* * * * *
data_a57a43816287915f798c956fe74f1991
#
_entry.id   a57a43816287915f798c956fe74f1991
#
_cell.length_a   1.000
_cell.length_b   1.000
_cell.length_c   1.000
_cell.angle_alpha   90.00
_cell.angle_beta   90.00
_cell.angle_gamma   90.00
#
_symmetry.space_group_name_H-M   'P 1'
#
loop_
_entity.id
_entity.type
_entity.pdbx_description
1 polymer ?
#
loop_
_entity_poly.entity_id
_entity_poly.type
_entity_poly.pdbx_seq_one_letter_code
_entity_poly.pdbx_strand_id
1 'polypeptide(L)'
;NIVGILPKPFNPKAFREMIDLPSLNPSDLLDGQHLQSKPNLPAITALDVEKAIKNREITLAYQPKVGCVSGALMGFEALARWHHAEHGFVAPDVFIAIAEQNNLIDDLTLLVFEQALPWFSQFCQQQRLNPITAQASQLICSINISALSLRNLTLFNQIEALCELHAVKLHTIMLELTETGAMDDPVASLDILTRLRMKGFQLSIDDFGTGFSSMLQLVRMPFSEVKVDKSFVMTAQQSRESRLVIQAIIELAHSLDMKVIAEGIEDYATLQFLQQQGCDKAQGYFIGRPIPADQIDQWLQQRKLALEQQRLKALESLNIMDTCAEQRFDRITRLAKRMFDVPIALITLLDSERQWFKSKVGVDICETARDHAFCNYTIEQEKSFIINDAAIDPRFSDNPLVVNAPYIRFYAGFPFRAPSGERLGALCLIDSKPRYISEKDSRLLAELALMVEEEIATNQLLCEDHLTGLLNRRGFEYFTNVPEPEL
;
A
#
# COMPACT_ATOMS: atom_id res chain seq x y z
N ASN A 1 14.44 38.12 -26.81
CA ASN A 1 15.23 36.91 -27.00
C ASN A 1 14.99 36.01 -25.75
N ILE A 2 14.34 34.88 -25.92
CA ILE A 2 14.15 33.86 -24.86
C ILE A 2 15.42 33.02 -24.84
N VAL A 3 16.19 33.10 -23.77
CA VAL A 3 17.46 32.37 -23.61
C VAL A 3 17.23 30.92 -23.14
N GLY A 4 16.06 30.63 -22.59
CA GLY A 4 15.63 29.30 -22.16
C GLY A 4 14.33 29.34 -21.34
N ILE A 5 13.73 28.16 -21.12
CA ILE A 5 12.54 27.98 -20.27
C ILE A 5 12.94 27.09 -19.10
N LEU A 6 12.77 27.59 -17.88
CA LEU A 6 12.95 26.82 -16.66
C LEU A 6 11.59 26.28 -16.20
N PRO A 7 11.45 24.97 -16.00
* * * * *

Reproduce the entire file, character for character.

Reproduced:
data_a57a43816287915f798c956fe74f1991
#
_entry.id   a57a43816287915f798c956fe74f1991
#
_cell.length_a   1.000
_cell.length_b   1.000
_cell.length_c   1.000
_cell.angle_alpha   90.00
_cell.angle_beta   90.00
_cell.angle_gamma   90.00
#
_symmetry.space_group_name_H-M   'P 1'
#
loop_
_entity.id
_entity.type
_entity.pdbx_description
1 polymer ?
#
loop_
_entity_poly.entity_id
_entity_poly.type
_entity_poly.pdbx_seq_one_letter_code
_entity_poly.pdbx_strand_id
1 'polypeptide(L)'
;NIVGILPKPFNPKAFREMIDLPSLNPSDLLDGQHLQSKPNLPAITALDVEKAIKNREITLAYQPKVGCVSGALMGFEALARWHHAEHGFVAPDVFIAIAEQNNLIDDLTLLVFEQALPWFSQFCQQQRLNPITAQASQLICSINISALSLRNLTLFNQIEALCELHAVKLHTIMLELTETGAMDDPVASLDILTRLRMKGFQLSIDDFGTGFSSMLQLVRMPFSEVKVDKSFVMTAQQSRESRLVIQAIIELAHSLDMKVIAEGIEDYATLQFLQQQGCDKAQGYFIGRPIPADQIDQWLQQRKLALEQQRLKALESLNIMDTCAEQRFDRITRLAKRMFDVPIALITLLDSERQWFKSKVGVDICETARDHAFCNYTIEQEKSFIINDAAIDPRFSDNPLVVNAPYIRFYAGFPFRAPSGERLGALCLIDSKPRYISEKDSRLLAELALMVEEEIATNQLLCEDHLTGLLNRRGFEYFTNVPEPEL
;
A
#
# COMPACT_ATOMS: atom_id res chain seq x y z
N ASN A 1 14.44 38.12 -26.81
CA ASN A 1 15.23 36.91 -27.00
C ASN A 1 14.99 36.01 -25.75
N ILE A 2 14.34 34.88 -25.92
CA ILE A 2 14.15 33.86 -24.86
C ILE A 2 15.42 33.02 -24.84
N VAL A 3 16.19 33.10 -23.77
CA VAL A 3 17.46 32.37 -23.61
C VAL A 3 17.23 30.92 -23.14
N GLY A 4 16.06 30.63 -22.59
CA GLY A 4 15.63 29.30 -22.16
C GLY A 4 14.33 29.34 -21.34
N ILE A 5 13.73 28.16 -21.12
CA ILE A 5 12.54 27.98 -20.27
C ILE A 5 12.94 27.09 -19.10
N LEU A 6 12.77 27.59 -17.88
CA LEU A 6 12.95 26.82 -16.66
C LEU A 6 11.59 26.28 -16.20
N PRO A 7 11.45 24.97 -16.00